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Have a gander
by Asa Butcher
Issue 10
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The Wild Geese
Andrew V. McLaglen
I always remember my parent’s box of vinyl 45s in the lounge, especially one in particular even though I never listened to it. It was Joan Armatrading’s Flight of the Wild Geese and it was the theme song for The Wild Geese, the subject of this iKritic.

Joan should be glad that she isn’t the subject because her song was a warbling abomination and I would have zapped through the opening titles if it hadn’t been for Maurice Binder’s Africa imagery montage. Binder’s work appears at the beginning of every Bond film from Dr. No to Licence to Kill, and you can easily spot his personal style before his name appears.

Binder is not the only Bond connection that The Wild Geese can boast because it is edited by John Glen, the editor of three Bonds and director of five, and stars Roger Moore. Moore is not the star of the film, nor is he second, because he is accompanied by Richard Burton and Richard Harris.

The movie was based upon Daniel Carney’s unpublished novel The Thin White Line and it follows the actions of a group of mercenaries hired to overthrow a dictator in central Africa. Their task is to save a critically ill opposition leader (Winston Ntshona) who is due for execution, but the mercenaries are double-crossed following the mission and are forced to escape the country in order to exact revenge.

The Wild Geese is pure action, war and adventure, which is due to the fact that former real life mercenary Colonel "Mad" Mike Hoare was the technical and military advisor on the film. According to the trivia, he led a band of British ex-servicemen in mercenary campaigns in the Belgian Congo in the 1960s and 1970s and whose exploits were allegedly the inspiration for this film.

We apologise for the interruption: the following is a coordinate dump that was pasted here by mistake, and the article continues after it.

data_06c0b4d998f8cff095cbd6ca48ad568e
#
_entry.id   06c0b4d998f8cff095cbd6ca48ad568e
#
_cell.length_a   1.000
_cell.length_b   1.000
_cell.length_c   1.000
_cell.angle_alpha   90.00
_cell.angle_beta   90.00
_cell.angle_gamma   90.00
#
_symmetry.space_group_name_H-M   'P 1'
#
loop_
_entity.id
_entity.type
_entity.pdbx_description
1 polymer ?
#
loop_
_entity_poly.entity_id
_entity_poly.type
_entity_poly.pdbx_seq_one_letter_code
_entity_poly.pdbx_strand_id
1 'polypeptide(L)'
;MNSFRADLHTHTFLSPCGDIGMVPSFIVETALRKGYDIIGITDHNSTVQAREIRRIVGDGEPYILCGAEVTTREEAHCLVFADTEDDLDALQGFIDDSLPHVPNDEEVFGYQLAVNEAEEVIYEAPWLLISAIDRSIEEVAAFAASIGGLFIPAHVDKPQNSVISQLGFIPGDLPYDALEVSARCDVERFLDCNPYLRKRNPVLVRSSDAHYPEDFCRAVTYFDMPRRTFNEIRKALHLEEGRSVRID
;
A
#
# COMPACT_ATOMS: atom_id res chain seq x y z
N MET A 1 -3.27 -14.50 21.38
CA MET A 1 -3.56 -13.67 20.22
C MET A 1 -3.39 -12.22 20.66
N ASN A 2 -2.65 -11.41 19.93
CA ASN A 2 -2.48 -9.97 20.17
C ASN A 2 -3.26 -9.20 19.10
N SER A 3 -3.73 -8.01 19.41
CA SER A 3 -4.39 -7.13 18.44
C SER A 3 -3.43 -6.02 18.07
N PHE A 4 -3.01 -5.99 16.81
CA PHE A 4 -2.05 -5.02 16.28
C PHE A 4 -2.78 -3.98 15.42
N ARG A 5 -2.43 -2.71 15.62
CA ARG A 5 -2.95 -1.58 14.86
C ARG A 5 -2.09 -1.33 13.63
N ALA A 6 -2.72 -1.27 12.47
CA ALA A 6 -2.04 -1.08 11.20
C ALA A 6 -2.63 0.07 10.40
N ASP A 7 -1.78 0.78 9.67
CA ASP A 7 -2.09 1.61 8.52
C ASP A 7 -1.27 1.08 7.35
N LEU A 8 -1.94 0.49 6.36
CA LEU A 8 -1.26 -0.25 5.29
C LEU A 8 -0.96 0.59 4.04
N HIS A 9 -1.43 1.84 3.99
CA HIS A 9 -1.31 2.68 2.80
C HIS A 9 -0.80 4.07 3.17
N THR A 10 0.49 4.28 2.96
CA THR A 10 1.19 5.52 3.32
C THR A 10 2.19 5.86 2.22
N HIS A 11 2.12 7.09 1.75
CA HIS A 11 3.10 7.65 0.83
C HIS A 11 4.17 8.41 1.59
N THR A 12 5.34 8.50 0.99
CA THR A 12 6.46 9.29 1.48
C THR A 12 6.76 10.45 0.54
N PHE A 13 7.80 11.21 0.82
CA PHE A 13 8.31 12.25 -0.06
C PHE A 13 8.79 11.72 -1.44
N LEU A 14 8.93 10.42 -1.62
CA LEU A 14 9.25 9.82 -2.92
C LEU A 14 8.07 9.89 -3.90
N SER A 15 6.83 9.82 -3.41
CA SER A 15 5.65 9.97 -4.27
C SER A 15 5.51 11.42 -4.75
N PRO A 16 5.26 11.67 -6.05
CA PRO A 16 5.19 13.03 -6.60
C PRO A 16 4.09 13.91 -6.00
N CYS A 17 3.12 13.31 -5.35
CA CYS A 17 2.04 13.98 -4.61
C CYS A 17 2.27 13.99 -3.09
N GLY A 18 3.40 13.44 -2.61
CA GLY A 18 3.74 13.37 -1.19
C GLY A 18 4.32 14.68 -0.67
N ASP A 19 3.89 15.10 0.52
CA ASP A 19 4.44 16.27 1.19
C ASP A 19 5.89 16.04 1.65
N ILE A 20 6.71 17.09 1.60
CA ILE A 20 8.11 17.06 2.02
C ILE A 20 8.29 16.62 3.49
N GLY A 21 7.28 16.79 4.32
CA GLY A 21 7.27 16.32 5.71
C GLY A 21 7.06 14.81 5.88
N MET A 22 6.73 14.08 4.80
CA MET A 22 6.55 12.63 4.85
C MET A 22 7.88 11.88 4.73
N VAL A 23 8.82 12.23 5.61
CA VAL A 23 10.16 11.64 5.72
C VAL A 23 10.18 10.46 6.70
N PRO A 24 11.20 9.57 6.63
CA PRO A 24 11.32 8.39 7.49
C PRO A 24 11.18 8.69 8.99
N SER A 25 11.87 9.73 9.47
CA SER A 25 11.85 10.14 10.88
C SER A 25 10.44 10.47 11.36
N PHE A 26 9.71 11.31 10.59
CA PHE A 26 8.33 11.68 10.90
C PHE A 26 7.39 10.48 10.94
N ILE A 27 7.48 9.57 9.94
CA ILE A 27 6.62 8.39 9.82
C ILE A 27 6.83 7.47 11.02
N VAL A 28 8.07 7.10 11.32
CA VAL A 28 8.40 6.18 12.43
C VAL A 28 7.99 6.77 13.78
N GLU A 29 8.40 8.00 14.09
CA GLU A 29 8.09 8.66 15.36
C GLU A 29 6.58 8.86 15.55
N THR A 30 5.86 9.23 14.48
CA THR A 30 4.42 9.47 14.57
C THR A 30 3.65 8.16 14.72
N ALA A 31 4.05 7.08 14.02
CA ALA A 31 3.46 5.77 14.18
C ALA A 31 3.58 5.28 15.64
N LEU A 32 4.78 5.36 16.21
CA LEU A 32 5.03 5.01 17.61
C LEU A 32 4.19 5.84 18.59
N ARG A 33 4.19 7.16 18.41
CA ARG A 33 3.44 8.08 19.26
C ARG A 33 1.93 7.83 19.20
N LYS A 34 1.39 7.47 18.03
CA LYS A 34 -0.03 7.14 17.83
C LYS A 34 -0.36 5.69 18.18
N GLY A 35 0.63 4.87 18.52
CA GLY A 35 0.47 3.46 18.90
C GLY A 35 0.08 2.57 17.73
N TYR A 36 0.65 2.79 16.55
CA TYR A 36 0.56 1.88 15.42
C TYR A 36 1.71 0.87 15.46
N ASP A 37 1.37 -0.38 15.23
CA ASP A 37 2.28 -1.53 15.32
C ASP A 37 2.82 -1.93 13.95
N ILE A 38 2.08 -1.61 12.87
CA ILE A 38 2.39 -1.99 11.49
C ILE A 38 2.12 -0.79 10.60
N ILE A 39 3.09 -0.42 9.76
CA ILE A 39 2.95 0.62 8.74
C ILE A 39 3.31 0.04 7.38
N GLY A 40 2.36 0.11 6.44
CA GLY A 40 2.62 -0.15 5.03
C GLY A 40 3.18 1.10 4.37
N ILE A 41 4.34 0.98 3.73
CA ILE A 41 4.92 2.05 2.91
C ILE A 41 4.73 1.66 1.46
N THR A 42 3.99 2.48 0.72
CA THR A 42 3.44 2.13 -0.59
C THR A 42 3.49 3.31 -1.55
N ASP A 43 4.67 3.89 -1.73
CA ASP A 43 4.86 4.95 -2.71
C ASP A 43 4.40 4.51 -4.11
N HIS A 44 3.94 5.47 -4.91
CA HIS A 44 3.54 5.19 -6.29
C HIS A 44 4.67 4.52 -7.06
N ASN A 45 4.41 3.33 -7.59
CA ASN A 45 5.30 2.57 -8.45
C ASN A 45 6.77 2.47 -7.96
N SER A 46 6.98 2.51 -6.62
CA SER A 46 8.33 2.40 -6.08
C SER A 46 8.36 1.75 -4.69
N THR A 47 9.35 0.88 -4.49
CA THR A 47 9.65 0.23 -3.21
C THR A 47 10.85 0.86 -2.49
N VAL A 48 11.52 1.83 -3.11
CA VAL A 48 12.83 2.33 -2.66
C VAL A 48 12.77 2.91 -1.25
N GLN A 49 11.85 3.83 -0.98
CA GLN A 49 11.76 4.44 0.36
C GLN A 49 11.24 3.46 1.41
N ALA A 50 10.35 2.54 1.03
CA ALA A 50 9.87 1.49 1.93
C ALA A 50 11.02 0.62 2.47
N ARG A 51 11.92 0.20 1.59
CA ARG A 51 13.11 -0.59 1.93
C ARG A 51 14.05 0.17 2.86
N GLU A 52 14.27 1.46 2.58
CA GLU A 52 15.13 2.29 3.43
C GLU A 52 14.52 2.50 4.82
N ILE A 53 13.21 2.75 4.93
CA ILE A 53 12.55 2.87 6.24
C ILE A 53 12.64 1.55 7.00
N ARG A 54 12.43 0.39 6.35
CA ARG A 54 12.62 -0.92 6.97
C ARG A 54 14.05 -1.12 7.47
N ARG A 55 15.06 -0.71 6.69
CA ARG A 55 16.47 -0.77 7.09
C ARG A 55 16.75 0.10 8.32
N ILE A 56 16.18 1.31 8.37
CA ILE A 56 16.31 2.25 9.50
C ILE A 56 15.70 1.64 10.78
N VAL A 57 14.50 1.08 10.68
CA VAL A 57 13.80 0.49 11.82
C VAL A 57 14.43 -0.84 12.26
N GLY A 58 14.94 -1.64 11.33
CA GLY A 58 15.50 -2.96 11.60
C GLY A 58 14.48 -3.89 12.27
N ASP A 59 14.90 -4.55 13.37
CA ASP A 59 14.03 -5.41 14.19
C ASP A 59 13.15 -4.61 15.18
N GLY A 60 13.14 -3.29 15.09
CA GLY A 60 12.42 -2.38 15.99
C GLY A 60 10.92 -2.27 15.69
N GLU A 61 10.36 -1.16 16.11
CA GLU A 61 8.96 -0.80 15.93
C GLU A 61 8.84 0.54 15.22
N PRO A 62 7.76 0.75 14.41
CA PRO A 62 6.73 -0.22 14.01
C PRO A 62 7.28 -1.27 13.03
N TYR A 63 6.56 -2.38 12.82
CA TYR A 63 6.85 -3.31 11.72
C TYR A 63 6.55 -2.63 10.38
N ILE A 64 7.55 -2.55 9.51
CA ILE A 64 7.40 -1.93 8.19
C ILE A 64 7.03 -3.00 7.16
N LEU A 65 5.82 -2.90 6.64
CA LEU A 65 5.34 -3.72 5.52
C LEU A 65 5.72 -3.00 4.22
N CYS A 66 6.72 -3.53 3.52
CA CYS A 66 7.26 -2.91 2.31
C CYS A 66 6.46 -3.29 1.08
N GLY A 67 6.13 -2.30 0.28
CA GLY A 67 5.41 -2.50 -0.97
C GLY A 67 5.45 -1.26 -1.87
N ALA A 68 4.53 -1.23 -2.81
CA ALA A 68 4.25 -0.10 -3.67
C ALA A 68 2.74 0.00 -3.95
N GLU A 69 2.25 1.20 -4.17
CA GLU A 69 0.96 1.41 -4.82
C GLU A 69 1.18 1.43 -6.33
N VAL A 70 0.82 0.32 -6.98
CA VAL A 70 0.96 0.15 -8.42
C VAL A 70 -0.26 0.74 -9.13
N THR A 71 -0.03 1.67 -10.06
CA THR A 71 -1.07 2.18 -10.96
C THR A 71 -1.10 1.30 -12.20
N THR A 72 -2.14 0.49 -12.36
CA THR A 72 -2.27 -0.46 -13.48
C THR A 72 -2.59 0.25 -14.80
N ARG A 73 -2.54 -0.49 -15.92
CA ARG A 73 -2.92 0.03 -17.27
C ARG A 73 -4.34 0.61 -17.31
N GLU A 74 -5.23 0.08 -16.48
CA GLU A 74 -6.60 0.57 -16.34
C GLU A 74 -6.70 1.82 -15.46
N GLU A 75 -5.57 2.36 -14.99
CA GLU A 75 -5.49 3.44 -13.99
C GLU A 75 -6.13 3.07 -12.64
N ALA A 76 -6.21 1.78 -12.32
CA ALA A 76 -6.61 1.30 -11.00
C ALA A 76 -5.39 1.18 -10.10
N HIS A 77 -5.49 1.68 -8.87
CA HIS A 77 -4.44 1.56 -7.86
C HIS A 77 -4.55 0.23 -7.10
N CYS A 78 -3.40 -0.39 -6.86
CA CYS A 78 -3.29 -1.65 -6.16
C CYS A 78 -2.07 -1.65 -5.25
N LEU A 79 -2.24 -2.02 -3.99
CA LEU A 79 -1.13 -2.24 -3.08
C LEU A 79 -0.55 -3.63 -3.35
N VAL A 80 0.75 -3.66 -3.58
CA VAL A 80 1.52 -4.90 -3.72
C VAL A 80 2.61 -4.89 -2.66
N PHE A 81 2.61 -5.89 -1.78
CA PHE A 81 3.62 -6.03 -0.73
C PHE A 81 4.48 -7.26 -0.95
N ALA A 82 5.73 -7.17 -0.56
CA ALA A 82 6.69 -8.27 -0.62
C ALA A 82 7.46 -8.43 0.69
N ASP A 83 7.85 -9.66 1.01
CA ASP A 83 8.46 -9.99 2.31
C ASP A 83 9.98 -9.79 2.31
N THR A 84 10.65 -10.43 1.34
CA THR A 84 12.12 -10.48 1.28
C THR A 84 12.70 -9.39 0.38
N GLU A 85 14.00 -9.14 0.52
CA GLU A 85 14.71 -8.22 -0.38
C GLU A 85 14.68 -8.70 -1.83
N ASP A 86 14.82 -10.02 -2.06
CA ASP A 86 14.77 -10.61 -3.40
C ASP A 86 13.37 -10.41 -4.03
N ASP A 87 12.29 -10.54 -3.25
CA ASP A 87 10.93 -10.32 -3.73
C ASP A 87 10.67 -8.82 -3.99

All the action sequences have realism that makes you shudder at the body counts, but you are gripped by the combat. The grittiness and actions of the mercenaries suggests that this film is a bad choice on a date, but definitely one to watch with the guys and lager. The Wild Geese couldn’t help being a tough movie with Richard Burton and Richard Harris. Both actors had bad reputations with alcohol, so the producer made Harris deposit half his salary in escrow, with any costs of bad behaviour subtracted, and not delivered until after the film was completed. Despite one lapse, Harris remained sober for the film’s duration and Burton drank only soft drinks.

Burton , Harris and Moore are excellent in roles that were seemingly made for them, plus they are ably supported by a team of actors who genuinely look like mercenaries. The dialogue between the men is lively and bitterly funny, while the set pieces are executed extremely well, especially the taking of the compound. One of the funniest and tragic scenes is when the rather effeminate Medical Orderly Arthur Witty (Kenneth Griffith) holds off an advancing army single-handedly screaming, “Get yer lovely arses out of here! Witty’s holdin’ the fort!”

Roger Moore’s role in The Wild Geese is one of his best non-Bond films and this was during his time as 007 (Moonraker and The Spy Who Loved Me). Most of the lines of Moore’s Lt. Shawn Fynn are Bond-esque in style and delivery, but since Moore was the Bond of my generation and he is close to my heart I loved it.

The other actor that you can’t fail to miss is Jack Watson as RSM Sandy Young, who is outstanding as the sergeant major required to whip the soldiers into shape. He easily has the majority of the best lines and his sense of honour is truly believable, “Sir! With respect, you can stick the money up your arse – that’s not why I came out here with you. I love these grubby, thick-headed men I trained - you most of all. And I’ll be with them, because I’m needed. You want to see a REAL revolution? Try and stop me.”

Guys need to get this movie. It will boost your testosterone and give you an evening’s viewing pleasure. Anyway, how can you go wrong with a film whose tagline is: The Dogs of War. The Best D*** Mercenaries in the Business!

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